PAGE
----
There have been many theories put forth to explain the lack of genitalia among most male birds; the most widely held among them posits that it’s a weight-saving measure. When birds began to evolve, it became necessary to shed as much excess weight as possible in order to get into the air. This led to the evolution of light, strong bones and a specialised respiratory system, and it’s conceivable that external genitalia disappeared to save weight too. This theory is not entirely satisfactory, though, because even though many species that have penises are birds that seldom, if ever, fly, many ducks are strong fliers.

Another theory centres on the idea that the male’s penises are specially developed in groups where mating can be difficult to achieve. This applies especially to the ducks, which typically mate in the water, and to ostriches and emus, which have very long legs and need to have unusually good balance in order to mate. But, the tinamous, which also have penises, are small, quail-like birds that do not need any special assistance to mate.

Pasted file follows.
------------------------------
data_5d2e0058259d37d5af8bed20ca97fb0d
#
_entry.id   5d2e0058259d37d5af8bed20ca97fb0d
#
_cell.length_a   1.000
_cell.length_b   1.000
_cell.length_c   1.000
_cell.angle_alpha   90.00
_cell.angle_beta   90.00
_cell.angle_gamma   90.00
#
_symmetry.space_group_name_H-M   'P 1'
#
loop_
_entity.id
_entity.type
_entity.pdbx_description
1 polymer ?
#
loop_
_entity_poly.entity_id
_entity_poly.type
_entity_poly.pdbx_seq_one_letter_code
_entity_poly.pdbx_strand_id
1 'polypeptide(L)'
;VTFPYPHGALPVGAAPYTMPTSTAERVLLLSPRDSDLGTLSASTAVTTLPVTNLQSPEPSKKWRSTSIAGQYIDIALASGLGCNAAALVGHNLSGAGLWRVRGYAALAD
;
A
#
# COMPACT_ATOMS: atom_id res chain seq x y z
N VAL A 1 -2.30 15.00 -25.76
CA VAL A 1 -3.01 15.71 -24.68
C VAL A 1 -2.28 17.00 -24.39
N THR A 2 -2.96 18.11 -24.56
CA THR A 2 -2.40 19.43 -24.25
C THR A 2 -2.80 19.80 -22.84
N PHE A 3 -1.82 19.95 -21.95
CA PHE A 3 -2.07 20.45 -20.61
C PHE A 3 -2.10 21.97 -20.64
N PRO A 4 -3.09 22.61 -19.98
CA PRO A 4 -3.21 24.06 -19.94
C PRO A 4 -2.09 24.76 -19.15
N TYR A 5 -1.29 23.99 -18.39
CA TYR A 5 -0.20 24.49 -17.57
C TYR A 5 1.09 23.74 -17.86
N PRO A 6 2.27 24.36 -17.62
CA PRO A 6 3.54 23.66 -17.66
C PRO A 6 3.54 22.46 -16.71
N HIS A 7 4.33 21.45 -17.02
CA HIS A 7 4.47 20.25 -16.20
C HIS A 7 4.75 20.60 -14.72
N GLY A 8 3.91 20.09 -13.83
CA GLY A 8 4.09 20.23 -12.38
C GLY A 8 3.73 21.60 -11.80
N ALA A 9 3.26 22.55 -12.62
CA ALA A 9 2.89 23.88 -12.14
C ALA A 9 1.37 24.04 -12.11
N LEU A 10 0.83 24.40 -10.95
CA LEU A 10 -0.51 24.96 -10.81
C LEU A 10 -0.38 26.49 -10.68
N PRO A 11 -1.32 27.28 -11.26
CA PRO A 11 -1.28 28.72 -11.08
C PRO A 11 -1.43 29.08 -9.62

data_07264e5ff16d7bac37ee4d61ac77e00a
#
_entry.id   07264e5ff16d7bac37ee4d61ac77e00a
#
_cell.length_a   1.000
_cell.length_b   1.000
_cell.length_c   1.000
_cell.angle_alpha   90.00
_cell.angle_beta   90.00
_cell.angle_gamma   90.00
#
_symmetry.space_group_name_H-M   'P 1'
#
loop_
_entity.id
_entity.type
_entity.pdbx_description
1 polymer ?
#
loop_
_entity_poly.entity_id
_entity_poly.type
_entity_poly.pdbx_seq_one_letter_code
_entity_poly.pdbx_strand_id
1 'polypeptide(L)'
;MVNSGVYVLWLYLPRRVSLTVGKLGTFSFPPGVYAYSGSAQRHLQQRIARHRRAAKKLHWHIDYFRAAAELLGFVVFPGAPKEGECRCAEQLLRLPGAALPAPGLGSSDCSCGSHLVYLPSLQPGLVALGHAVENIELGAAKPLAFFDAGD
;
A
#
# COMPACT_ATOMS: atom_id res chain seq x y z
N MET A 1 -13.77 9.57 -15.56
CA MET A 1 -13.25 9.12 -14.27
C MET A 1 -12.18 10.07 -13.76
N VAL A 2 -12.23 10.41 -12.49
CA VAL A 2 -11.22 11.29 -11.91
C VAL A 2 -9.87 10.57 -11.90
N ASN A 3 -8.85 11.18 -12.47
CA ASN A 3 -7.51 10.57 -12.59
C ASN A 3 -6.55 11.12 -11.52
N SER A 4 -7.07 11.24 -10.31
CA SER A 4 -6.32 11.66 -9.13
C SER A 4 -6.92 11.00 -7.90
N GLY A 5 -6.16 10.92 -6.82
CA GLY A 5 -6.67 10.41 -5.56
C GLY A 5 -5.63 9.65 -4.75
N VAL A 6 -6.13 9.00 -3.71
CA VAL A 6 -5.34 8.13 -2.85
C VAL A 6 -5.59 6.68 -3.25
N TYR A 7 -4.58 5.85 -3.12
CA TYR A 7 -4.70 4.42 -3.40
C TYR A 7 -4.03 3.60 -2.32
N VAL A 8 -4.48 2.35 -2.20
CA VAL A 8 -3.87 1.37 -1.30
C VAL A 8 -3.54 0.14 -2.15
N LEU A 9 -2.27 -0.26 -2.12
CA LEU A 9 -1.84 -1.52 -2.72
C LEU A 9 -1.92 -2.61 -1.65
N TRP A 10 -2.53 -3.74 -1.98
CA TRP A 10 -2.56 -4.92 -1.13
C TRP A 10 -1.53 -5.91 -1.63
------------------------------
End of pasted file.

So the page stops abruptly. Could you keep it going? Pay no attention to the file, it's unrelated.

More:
Since McCracken’s discovery of the Argentine lake duck’s unusually long penis, however, researchers have undertaken a series of projects to shed light on what mechanisms really lie behind the evolution of these impressive organs. The answer comes from an expert in evolution and behaviour.

When the pictures of McCrackens duck went out around the world, they proved to be an important source of inspiration for Patricia Brennan, who at the time was a post-doctoral researcher at Yale University, US, and is now a biology professor at the University of Massachusetts, Amherst. Her rather obvious question, one that no one had thought to ask, was this: If this is what the male looks like, what about the female?

“Obviously, you can’t have something like that without some place to put it in. You need a garage to be able to park the car.” Her question led to a long series of investigations that finally explained why a drake 40 centimetres long might need a corkscrew-shaped penis — with spikes — longer than his entire body. When Brennan investigated female anatomy in 16 different waterfowl species (not including the Argentine duck), she discovered that their lower oviducts (the equivalent of the vagina in birds) were not simple channels, but complicated labyrinths filled with side pockets, blind alleys and every imaginable barrier to make unwanted mating more difficult.